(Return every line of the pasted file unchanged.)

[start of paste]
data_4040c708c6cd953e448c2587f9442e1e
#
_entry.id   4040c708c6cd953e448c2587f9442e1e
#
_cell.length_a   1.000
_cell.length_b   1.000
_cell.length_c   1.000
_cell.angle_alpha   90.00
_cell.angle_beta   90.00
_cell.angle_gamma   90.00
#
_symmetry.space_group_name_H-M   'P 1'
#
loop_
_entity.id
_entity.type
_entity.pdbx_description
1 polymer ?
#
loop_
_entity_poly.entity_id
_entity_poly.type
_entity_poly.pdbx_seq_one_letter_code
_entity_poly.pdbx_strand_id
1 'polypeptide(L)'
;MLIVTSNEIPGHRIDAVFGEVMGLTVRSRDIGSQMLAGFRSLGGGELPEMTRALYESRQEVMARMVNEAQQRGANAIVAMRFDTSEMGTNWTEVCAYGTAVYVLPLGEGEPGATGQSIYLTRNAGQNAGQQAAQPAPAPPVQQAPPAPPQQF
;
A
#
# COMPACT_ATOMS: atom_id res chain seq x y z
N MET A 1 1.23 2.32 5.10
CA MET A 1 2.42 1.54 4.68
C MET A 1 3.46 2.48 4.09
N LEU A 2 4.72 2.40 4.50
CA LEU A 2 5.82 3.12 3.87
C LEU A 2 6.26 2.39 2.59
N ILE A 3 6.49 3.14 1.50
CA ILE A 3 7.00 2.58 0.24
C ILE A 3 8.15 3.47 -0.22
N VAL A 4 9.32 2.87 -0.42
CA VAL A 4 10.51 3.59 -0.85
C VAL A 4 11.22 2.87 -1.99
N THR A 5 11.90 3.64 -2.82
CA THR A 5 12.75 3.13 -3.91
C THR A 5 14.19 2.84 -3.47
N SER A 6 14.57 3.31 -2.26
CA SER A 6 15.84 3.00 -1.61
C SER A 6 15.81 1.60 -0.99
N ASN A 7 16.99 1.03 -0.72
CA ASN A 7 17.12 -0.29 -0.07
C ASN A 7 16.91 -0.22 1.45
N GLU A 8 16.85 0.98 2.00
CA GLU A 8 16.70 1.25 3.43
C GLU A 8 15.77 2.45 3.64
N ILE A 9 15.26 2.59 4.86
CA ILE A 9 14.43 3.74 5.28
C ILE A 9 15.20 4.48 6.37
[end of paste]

data_4040c708c6cd953e448c2587f9442e1e
#
_entry.id   4040c708c6cd953e448c2587f9442e1e
#
_cell.length_a   1.000
_cell.length_b   1.000
_cell.length_c   1.000
_cell.angle_alpha   90.00
_cell.angle_beta   90.00
_cell.angle_gamma   90.00
#
_symmetry.space_group_name_H-M   'P 1'
#
loop_
_entity.id
_entity.type
_entity.pdbx_description
1 polymer ?
#
loop_
_entity_poly.entity_id
_entity_poly.type
_entity_poly.pdbx_seq_one_letter_code
_entity_poly.pdbx_strand_id
1 'polypeptide(L)'
;MLIVTSNEIPGHRIDAVFGEVMGLTVRSRDIGSQMLAGFRSLGGGELPEMTRALYESRQEVMARMVNEAQQRGANAIVAMRFDTSEMGTNWTEVCAYGTAVYVLPLGEGEPGATGQSIYLTRNAGQNAGQQAAQPAPAPPVQQAPPAPPQQF
;
A
#
# COMPACT_ATOMS: atom_id res chain seq x y z
N MET A 1 1.23 2.32 5.10
CA MET A 1 2.42 1.54 4.68
C MET A 1 3.46 2.48 4.09
N LEU A 2 4.72 2.40 4.50
CA LEU A 2 5.82 3.12 3.87
C LEU A 2 6.26 2.39 2.59
N ILE A 3 6.49 3.14 1.50
CA ILE A 3 7.00 2.58 0.24
C ILE A 3 8.15 3.47 -0.22
N VAL A 4 9.32 2.87 -0.42
CA VAL A 4 10.51 3.59 -0.85
C VAL A 4 11.22 2.87 -1.99
N THR A 5 11.90 3.64 -2.82
CA THR A 5 12.75 3.13 -3.91
C THR A 5 14.19 2.84 -3.47
N SER A 6 14.57 3.31 -2.26
CA SER A 6 15.84 3.00 -1.61
C SER A 6 15.81 1.60 -0.99
N ASN A 7 16.99 1.03 -0.72
CA ASN A 7 17.12 -0.29 -0.07
C ASN A 7 16.91 -0.22 1.45
N GLU A 8 16.85 0.98 2.00
CA GLU A 8 16.70 1.25 3.43
C GLU A 8 15.77 2.45 3.64
N ILE A 9 15.26 2.59 4.86
CA ILE A 9 14.43 3.74 5.28
C ILE A 9 15.20 4.48 6.37